This sensational collection of quality short stories is perfect for the mainstream fiction market. The writing style is deft and stylish but accessible on many levels making it attractive to those buying for book groups and readers who enjoy quality short fiction.
Ruth Joseph lives in Cardiff, Wales where she is part of the strong Jewish community. She has a strong, evovative voice which speaks directly to the reader about guilt, love and food. Her work has previously been published by Honno, Parthian and Loki.
Publisher: Accent Press Ltd
Number of pages: 304
Weight: 286 g
Dimensions: 197 x 126 x 14 mm
This is an extraordinary collection of short stories written by the Welsh-Jewish author Ruth Joseph. Thoroughly thought-provoking it certainly is, an enjoyable read maybe not, but it is without doubt very readable. The first story, `Tapestry', tells us of a mother's anguish over the centuries-old Jewish tradition of the circumcision of her newly-born son - graphic, sometimes heart-rending, sometimes heart-warming.
Throughout this collection there are remarkably illuminating passages. Joseph's use of language is both eloquent and productive. In 'Red Stilettos', the title story, she tells us in the first person of a sous-chef's `trial' coming new into the kitchen. The chef takes delight in provoking her: `Chef tastes my nervousness. Then sniffs the scent like a dog and plans his strategy.' Further in the story she writes: `He crept onto his knees and I watched his disgusting body crawl to the front door, over the beautiful Victorian tiles I had taken so long to restore.' Such is Joseph's descriptive prowess that we are there with her, stomach churning.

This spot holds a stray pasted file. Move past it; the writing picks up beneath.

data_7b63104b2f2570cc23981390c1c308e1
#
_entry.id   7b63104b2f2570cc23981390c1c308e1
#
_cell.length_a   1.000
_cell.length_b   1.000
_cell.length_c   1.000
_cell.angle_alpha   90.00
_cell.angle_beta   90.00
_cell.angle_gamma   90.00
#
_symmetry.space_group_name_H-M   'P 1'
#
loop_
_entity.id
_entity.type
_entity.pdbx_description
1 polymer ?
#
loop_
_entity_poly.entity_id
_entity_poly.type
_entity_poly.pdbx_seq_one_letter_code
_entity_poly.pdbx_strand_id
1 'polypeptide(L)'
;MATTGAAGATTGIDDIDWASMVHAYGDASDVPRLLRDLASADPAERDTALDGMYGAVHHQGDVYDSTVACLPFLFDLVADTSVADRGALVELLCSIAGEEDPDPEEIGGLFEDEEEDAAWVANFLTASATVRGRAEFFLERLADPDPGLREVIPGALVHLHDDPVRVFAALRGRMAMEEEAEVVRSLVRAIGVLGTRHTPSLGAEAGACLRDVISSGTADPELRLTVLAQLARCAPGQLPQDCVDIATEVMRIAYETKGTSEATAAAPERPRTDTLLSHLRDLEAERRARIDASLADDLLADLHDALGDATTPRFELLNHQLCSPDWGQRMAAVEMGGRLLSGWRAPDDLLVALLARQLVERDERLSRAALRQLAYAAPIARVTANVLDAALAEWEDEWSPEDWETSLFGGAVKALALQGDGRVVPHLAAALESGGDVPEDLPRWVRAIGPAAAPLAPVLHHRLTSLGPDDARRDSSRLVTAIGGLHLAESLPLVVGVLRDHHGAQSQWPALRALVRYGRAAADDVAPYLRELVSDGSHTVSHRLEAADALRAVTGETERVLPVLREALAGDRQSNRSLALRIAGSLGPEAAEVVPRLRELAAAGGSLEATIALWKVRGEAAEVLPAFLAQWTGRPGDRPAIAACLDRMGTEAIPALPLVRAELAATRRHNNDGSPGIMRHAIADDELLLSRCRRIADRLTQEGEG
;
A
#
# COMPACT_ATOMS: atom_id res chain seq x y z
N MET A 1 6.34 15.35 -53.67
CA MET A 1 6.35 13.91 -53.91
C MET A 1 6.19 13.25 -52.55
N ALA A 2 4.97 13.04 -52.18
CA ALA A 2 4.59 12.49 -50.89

Joseph's choice of subject matter is no doubt influenced by the experiences of her youth. Her mother was anorexic and Joseph was her carer; life could not have been easy. In her penultimate story, `Patchwork', she gives a no-holds-barred insight into the depths of despair and depravity that affliction can bring to the sufferer. `The pieces of meat in the dog's bowl lie calling me. I take the bowl and force the greasy pieces of meat into my mouth.'
This is not a book for the faint-hearted, but to put it back on the shelf unread would not only be cowardly. In my opinion, you would have missed reading one of the decade's finest descriptive narratives.
Norma Penfold * A review from www.gwales.com, with the permission of the Welsh Books Council. *